Current comedy: John Oliver returns with season 4 of 'Last Week Tonight'

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Cassie Dresch / TV Media
John Oliver in "Last Week Tonight With John Oliver"

John Oliver in "Last Week Tonight With John Oliver"

John Oliver sure won't be lacking for subject matter when his weekly talk show returns. The British comedian, who rose to fame as a writer and correspondent for Jon Stewart's "The Daily Show," is never one to shy away from talking about tough topics, and after a three-month hiatus, "Last Week Tonight With John Oliver" returns for a fourth season Sunday, Feb. 12, on HBO.

In the season finale in November, he bid 2016 an unceremonious farewell, blowing up a ginormous "2016" sign and walking off without looking at the explosion. A lot has transpired in the short months since, and since season 3 of "Last Week Tonight" touched heavily on Donald Trump's presidential campaign, there's little doubt that it will come up again.

But don't think that just because President Trump dominates headlines -- "You can't take much pride from a series of comedy layups," Oliver told Vulture last year in his quintessential self-deprecating way -- that he won't tackle other stories. The show has touched on a variety of topics since its premiere in 2014, from a controversy surrounding Fanta and the leap second to paid parental leave and payday loans. Despite the seriousness of the topics, he insists that "Last Week Tonight" is a comedy show, not a news magazine.

"News is absolutely not our lane," he said in the Vulture interview. "Saying someone watches the show for news is like saying to a musician, 'A lot of people use your music to work out. Do you make workout music?' No, this isn't designed for the gym. We're obsessed about making sure that all the things that we say are accurate, but that's only because those things are the structural foundation upon which the jokes are based. You remove that, and your jokes are all nonsense. It's a comedy show."

Comedy show or not, Oliver and his staff have created a series that fans and critics alike are lapping up. It has garnered praise from the likes of Time magazine, Entertainment Weekly, Associated Press and the New York Times, among others, and has received ringing endorsements from the various awards organizations. "Last Week Tonight" has won a Critics' Choice Television Award; a Peabody Award, which recognizes "distinguished and meritorious public service" by U.S. TV stations and networks; a Writers Guild of America award; and four Emmys, including Outstanding Writing for a Variety Series and Outstanding Variety Talk Series last year.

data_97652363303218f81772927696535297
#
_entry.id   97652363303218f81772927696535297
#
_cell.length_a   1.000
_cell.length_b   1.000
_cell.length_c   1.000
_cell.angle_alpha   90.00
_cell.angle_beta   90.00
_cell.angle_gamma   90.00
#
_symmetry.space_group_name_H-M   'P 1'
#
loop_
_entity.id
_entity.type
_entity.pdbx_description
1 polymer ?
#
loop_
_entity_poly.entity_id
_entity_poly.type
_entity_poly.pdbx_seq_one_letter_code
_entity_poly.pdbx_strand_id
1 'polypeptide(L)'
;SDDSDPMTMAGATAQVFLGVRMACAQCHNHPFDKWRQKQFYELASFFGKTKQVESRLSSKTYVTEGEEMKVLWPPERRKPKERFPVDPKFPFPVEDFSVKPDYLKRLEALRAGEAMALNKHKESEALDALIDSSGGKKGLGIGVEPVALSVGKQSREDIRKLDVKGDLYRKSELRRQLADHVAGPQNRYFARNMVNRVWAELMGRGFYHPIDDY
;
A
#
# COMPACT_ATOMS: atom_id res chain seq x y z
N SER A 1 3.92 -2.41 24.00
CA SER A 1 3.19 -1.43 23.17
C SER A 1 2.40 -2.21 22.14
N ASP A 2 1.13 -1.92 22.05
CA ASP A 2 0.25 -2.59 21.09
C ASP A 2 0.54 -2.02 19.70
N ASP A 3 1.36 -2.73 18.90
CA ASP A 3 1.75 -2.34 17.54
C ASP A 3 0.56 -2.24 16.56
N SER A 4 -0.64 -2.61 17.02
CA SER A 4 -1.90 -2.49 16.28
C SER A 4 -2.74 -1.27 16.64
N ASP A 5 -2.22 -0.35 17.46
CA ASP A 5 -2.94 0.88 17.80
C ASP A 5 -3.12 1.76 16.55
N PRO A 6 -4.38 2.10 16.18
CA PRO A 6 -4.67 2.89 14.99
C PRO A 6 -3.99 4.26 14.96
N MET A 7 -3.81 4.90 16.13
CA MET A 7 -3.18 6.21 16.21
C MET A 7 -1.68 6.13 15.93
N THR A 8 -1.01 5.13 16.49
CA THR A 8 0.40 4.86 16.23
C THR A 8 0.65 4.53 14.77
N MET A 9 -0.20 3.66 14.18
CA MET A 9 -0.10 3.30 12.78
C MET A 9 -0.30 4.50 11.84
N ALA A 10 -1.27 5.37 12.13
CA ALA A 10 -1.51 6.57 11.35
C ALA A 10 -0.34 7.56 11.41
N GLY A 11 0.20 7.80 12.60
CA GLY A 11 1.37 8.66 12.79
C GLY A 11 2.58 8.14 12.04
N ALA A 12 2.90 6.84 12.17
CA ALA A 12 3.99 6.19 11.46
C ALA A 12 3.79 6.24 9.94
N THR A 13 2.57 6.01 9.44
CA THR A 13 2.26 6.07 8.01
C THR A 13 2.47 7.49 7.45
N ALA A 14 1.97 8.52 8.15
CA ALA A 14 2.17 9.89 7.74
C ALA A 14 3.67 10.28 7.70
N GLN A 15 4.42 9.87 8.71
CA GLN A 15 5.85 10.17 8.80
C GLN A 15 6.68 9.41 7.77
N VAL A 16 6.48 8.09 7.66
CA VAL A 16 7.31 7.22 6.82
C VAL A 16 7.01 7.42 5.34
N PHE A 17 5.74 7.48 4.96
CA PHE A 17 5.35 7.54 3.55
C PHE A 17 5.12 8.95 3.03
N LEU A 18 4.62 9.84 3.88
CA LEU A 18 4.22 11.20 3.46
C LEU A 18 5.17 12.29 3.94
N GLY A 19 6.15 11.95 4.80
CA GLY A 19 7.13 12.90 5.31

The praise and accolades are well deserved, especially since the series has proven to be pretty influential.

In season 2, Oliver hired a team of lawyers to establish the Our Lady of Perpetual Exemption church as part of a segment designed to show viewers just how easy it was to set up a tax-exempt religious institution. Donations from around the world poured in, but the church was dissolved in September, and the money given to Doctors Without Borders. Another season 2 episode saw Oliver sit down for a very secret interview with NSA whistleblower Edward Snowden, which made headlines around the world, and last season he did a segment on debt buying, during which he bought -- and forgave -- millions of dollars worth of bad medical debt.

Keegan-Michael Key and John Oliver as seen in "Last Week Tonight With John Oliver"

Keegan-Michael Key and John Oliver as seen in "Last Week Tonight With John Oliver"

Long before he was discussing opioid abuse or tearing into multilevel marketing, Oliver was a correspondent with "The Daily Show," then under the tutelage of Jon Stewart ("Rosewater," 2015). Oliver first appeared in the late-night satire talk show in the summer of 2006 -- not a day after arriving in the U.S. from Britain -- and was an instant hit. Over the next seven years, he was part of some iconic bits, and even occupied the host's chair when Stewart went away for 12 weeks to film his directorial debut.

"The fact that he asked me to take over the show when he was away felt like such a huge leap of faith from him," Oliver told Vulture, "and I thought that faith may have been a little bit misplaced."

Clearly Stewart was on to something, and he gave Oliver a much-needed little shove upon his return. "He said to me, 'We need to talk about what you're going to do next,'" Oliver said. "In your head, that sounds like you're being fired, so that was pretty frightening. But what he wanted to say was that I needed to think about what I wanted to do next. He knew it was going to be hard to go back to my old job after having filled in for him. He was a little bit of a mother bird pushing me out of the nest. When I mentioned the offer from HBO, his face changed, and he said, 'You would be insane not to take that.'"

Luckily, and despite what he may say, Oliver isn't insane, and viewers have benefited immensely from his dry wit and the self-deprecating humor. He shines a light on stories many people wouldn't give a second thought to, and though he may deny being a news program or a journalist, he's definitely shown a propensity for digging deep into issues.

Season 4 of "Last Week Tonight With John Oliver" premieres Sunday, Feb. 12, on HBO.